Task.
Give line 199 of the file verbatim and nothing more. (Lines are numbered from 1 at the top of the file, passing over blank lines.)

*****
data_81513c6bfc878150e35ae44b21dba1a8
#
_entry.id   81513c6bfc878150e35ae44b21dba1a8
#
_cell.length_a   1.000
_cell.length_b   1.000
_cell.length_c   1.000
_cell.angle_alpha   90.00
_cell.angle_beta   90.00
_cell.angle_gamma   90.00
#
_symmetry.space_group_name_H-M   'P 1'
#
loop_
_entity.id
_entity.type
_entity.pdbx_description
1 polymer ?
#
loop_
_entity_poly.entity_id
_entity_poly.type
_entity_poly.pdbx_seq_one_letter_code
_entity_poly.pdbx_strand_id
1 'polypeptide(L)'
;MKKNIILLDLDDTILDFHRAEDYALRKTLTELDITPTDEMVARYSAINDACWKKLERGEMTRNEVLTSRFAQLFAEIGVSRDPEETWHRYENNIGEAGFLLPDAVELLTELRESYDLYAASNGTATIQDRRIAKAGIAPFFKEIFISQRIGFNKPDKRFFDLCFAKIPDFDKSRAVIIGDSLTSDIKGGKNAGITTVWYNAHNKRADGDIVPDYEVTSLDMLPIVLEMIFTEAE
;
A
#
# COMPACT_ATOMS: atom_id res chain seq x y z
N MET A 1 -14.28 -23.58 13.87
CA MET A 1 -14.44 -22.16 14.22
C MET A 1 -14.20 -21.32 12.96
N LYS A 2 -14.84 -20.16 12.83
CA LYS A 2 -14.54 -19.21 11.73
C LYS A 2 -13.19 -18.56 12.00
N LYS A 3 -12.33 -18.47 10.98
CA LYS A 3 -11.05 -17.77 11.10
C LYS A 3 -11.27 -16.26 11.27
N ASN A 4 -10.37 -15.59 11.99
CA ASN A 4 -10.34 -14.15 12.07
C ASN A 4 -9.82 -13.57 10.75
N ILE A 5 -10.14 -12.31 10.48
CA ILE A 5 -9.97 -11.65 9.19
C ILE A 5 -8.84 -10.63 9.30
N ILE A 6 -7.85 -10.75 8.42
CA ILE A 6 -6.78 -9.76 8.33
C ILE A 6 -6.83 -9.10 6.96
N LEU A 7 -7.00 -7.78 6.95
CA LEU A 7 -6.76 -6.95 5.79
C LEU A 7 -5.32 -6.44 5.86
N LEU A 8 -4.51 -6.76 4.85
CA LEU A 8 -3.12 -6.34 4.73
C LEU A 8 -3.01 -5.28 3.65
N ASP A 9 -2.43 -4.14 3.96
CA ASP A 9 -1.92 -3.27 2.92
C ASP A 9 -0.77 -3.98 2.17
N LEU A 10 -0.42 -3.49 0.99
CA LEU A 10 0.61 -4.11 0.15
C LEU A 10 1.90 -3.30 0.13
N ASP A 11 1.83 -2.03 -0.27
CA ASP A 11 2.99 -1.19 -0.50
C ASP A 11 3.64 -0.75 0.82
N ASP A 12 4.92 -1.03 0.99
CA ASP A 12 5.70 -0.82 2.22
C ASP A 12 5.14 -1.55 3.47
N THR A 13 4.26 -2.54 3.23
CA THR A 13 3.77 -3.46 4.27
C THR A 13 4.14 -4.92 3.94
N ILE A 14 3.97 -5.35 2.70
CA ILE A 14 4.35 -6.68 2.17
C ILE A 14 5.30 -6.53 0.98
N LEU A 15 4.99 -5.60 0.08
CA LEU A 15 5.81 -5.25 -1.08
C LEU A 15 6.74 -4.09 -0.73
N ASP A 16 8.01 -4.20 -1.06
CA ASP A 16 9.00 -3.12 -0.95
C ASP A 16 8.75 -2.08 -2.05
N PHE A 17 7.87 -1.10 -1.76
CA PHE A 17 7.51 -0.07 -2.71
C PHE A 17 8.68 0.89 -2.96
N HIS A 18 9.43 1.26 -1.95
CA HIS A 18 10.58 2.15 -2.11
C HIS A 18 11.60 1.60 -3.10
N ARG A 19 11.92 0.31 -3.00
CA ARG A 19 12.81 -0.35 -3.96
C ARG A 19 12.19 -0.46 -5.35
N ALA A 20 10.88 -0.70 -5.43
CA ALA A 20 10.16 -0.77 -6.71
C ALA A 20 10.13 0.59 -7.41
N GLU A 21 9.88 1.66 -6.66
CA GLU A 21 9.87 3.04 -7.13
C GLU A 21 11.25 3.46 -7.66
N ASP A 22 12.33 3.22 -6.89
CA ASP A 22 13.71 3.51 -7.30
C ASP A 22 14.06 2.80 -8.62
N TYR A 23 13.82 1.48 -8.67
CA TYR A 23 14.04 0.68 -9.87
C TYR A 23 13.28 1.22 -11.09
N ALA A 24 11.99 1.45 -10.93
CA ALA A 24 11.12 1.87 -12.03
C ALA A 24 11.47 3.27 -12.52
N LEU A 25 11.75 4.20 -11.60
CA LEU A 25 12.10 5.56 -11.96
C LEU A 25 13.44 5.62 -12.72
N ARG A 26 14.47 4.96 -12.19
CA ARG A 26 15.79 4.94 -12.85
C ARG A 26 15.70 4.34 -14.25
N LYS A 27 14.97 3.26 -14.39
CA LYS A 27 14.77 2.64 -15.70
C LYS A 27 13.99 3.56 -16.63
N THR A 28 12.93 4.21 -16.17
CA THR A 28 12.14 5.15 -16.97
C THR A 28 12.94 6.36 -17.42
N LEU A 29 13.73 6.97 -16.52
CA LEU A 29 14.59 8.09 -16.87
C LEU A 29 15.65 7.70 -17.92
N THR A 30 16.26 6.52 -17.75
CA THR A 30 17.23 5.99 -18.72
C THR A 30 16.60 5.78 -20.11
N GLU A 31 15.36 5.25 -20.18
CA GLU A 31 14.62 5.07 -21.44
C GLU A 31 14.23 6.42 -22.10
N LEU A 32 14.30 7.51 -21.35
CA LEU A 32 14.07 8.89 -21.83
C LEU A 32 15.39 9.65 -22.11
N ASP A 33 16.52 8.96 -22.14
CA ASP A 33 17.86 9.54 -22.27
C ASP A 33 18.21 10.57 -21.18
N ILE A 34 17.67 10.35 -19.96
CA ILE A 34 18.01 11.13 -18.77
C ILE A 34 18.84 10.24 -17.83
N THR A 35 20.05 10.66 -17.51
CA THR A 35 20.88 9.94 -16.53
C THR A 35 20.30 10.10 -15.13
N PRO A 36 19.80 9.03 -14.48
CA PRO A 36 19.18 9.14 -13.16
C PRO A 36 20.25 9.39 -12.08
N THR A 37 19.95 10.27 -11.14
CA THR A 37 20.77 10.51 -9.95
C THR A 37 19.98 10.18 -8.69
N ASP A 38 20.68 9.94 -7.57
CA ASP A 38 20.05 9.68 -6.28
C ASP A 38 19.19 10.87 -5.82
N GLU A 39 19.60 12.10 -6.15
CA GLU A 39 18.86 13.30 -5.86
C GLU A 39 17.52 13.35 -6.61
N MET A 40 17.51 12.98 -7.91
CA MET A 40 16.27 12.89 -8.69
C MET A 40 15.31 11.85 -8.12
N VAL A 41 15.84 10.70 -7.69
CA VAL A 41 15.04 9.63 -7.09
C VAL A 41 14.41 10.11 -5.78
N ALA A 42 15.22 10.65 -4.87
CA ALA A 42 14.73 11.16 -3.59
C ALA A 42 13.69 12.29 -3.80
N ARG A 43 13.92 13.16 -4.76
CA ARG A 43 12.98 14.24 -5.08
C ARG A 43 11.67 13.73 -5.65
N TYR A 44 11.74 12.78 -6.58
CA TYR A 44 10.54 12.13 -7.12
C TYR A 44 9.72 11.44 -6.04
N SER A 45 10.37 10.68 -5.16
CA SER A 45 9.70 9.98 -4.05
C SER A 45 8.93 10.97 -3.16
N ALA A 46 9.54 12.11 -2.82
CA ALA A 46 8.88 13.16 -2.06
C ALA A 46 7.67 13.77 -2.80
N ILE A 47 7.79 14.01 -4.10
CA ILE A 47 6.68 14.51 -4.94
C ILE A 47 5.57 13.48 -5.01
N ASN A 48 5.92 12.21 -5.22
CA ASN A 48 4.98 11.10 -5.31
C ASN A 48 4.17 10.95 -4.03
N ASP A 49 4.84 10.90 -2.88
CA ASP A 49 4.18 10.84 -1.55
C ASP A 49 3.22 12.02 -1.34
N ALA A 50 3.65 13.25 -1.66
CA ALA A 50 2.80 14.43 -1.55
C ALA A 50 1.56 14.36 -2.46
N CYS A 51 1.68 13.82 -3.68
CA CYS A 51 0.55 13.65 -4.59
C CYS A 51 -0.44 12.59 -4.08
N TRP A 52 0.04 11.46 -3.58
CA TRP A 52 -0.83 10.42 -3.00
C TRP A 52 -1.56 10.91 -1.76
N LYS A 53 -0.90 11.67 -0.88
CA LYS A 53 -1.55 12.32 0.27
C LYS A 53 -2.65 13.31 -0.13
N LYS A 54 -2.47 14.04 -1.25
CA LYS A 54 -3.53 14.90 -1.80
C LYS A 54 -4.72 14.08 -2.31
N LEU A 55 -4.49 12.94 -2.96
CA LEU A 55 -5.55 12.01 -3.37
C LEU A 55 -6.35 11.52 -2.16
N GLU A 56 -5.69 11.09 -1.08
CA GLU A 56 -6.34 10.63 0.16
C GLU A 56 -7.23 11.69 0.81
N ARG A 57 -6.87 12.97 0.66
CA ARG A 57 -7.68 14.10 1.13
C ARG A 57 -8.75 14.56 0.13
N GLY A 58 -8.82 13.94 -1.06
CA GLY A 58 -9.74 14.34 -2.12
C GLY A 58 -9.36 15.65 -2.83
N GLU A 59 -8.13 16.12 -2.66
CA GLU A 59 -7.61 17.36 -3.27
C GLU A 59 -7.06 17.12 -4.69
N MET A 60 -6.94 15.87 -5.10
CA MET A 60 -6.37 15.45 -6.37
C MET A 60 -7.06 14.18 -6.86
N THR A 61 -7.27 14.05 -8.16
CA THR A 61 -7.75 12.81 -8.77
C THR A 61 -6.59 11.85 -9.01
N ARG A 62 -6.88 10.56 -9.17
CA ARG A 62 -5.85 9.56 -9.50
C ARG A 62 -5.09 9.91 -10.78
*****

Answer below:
N ARG A 57 -6.87 12.97 0.66